• Therapeutic Cataract & Refractive
  • Lens Technology
  • Glasses
  • Ptosis
  • Comprehensive Eye Exams
  • AMD
  • COVID-19
  • DME
  • Ocular Surface Disease
  • Optic Relief
  • Geographic Atrophy
  • Cornea
  • Conjunctivitis
  • LASIK
  • Myopia
  • Presbyopia
  • Allergy
  • Nutrition
  • Pediatrics
  • Retina
  • Cataract
  • Contact Lenses
  • Lid and Lash
  • Dry Eye
  • Glaucoma
  • Refractive Surgery
  • Comanagement
  • Blepharitis
  • OCT
  • Patient Care
  • Diabetic Eye Disease
  • Technology

Managing online user reviews

Article

Justin Bazan, OD, discusses how word of mouth can make or break a practice and what you can do to make sure your practice gets glowing reviews.

Society reviews everything, said Justin Bazan, OD, during a special session, “Celebrating Technology,” at the 90th annual SECO International meeting in Atlanta.

He illustrated his point by showing a banana slicer offered for sale on Amazon with more than 3,000 user reviews.

An executive from online city guide Yelp said, “What people say about you is 1,000 times more powerful than you say about yourself.” What your patients say about your practice can have a big effect, said Dr. Bazan.

Some 90% of consumers trust peer recommendations. “You want patients who care enough to research their eyecare,” he said. “These patients are also likely to write reviews.”

You need to exceed patient expectations in order to get a 5-star review. Common themes in 5-star reviews: friendly, helpful, fun.

Other tips for inspiring great user reviews:

• Do what you do best: Wow patients

• Promote your platform by including links in your e-mail signature and offering Yelp and other check-ins at your practice.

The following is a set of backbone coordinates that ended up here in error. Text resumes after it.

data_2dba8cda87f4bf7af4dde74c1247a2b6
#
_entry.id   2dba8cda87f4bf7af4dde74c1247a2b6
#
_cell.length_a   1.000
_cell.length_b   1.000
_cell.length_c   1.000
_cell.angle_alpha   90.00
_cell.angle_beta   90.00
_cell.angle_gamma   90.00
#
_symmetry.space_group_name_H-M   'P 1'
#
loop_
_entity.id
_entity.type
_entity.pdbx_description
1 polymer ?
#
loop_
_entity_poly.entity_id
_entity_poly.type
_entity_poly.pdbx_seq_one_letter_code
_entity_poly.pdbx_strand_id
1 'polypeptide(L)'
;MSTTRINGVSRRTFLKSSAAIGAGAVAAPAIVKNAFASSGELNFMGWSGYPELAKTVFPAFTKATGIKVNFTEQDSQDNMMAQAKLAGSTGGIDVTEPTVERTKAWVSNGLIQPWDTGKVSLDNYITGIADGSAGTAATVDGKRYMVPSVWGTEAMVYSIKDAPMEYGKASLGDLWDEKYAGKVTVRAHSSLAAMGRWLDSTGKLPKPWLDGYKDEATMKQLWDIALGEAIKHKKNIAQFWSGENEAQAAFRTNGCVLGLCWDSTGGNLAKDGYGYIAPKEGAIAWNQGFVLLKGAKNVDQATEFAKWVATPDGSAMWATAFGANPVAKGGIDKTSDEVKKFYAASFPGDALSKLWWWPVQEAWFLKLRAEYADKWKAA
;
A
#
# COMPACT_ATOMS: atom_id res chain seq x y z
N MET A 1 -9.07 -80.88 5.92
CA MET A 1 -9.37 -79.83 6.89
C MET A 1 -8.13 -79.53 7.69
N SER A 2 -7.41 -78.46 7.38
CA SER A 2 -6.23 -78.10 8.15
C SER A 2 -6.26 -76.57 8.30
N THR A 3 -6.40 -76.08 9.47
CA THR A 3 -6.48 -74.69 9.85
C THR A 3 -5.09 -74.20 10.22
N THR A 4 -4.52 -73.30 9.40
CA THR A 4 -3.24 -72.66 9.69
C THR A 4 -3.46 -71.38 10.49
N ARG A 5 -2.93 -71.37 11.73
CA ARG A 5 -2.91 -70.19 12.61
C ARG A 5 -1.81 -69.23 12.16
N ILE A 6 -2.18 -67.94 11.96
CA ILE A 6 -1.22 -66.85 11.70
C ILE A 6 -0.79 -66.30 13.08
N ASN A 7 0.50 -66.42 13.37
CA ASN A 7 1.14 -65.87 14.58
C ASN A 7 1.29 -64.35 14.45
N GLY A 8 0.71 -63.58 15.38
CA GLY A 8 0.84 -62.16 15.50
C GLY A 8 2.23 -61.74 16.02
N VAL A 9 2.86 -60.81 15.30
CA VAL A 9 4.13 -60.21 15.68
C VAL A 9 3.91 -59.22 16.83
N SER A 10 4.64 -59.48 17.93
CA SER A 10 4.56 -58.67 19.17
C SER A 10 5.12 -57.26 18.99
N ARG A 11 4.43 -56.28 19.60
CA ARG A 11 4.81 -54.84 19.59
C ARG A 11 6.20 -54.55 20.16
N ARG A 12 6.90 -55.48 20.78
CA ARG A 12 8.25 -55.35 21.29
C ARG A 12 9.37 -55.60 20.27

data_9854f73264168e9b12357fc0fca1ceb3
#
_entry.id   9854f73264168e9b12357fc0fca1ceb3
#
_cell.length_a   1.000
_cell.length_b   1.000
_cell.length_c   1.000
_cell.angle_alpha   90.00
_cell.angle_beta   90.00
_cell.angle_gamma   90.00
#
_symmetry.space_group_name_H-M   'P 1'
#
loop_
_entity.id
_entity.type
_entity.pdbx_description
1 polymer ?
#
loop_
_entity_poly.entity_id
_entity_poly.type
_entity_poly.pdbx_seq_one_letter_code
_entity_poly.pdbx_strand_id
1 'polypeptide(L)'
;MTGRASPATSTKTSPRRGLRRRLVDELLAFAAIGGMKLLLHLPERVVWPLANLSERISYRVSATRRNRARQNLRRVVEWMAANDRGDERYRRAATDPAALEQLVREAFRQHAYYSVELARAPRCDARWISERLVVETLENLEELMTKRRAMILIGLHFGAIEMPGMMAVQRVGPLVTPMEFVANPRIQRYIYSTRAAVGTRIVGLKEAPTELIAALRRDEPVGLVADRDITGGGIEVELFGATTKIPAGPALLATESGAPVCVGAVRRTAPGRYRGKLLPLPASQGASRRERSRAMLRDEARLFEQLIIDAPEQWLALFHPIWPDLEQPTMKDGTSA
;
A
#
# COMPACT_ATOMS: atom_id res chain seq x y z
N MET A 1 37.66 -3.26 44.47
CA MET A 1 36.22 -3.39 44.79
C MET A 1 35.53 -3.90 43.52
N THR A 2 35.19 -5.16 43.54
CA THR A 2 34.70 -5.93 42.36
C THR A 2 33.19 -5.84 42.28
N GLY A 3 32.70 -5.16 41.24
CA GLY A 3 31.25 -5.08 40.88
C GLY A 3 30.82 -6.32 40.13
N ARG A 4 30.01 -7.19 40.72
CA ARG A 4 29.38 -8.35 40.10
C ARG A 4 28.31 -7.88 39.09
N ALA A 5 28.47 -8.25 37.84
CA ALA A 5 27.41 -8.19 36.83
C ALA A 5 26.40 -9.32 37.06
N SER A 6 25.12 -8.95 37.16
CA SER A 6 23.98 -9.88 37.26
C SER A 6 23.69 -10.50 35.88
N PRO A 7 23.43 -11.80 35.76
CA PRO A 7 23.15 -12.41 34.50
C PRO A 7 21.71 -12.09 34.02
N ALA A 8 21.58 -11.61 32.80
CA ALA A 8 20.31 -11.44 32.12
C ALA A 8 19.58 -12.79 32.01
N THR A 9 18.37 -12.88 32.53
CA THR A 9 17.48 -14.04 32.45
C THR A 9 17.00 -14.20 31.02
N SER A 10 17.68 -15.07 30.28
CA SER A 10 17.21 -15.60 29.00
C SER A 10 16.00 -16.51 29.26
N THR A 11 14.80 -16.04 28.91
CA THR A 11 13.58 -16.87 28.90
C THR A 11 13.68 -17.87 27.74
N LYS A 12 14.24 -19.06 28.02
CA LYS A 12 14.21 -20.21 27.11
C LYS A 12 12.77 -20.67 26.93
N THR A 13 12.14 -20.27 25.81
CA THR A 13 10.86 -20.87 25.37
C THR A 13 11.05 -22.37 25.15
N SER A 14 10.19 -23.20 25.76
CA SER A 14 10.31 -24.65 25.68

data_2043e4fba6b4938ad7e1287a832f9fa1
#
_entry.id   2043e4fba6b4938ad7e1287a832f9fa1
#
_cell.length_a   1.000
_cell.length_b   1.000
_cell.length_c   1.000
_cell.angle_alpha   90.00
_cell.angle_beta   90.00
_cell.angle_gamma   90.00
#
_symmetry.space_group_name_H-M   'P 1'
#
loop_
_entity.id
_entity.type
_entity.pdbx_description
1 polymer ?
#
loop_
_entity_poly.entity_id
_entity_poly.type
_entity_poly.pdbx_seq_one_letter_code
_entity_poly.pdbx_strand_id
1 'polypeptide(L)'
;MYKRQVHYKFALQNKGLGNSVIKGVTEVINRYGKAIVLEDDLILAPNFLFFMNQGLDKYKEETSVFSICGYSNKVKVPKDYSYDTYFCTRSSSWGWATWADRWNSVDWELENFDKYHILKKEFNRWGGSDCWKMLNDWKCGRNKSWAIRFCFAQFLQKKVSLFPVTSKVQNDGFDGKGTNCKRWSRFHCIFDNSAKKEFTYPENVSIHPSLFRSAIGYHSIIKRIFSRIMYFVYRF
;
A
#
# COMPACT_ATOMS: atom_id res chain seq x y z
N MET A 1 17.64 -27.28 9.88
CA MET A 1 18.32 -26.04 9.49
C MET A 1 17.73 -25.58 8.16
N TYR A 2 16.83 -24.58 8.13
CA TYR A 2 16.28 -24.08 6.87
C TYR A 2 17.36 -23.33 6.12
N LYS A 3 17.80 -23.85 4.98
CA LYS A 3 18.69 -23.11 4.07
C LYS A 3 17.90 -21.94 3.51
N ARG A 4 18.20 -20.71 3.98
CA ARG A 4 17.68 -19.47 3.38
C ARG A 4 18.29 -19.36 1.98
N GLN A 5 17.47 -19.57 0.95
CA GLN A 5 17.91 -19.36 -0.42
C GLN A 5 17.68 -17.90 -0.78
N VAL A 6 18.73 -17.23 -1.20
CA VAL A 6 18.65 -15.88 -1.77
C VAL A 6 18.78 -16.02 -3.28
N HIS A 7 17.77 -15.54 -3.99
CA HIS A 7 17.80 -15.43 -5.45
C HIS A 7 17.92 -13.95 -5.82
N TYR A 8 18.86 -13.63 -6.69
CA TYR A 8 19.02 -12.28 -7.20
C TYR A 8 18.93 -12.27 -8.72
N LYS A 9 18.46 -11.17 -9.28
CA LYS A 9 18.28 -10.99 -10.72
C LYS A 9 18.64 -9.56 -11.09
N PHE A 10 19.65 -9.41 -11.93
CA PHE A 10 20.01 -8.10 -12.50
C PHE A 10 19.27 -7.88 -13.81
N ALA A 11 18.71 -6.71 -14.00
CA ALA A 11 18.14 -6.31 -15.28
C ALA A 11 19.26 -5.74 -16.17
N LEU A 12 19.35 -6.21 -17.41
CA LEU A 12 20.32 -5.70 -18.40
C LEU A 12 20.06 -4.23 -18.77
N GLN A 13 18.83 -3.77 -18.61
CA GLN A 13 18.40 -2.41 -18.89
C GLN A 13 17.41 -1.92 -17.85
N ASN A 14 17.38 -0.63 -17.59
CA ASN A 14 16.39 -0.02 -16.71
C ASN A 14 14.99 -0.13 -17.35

• Facilitate reviews by inviting testimonials via patient surveys

• Market your great reviews in your Facebook posts, ads, and blog posts

• Start a testimonial blog. (Dr. Bazan suggests using WordPress because it interfaces well with Google search.)

Got a bad review? Dr. Bazan urged ODs to “keep it real” when managing such reviews.

“First, the number-one wrong thing to do is ignore a bad review,” he said. “Next, respond in your own voice. Don’t give a robot response without addressing specifics in the review. Finally, take it into your own arena to take control by having your supporters stand up for you.”

Related Videos
Jacobi Cleaver, OD, FAAO
Jade Coats, OD, overviews a lecture on ocular pain and patient care
Jade Coats, OD, outlines two poster presentations she gave on a novel lipid-containing eye drop at the AOA Optometry's Meeting
Adam Alexander, OD, chats with Optometry Times about his AOA e-poster presentation on Miebo
Lorraine Provencher, MD, presenting slides
Megan Cavet, PhD
Nazlee Zebardast, MD, MSc, overviews her ARVO 2024 presentations on glaucoma and polygenic risk scores
© 2024 MJH Life Sciences

All rights reserved.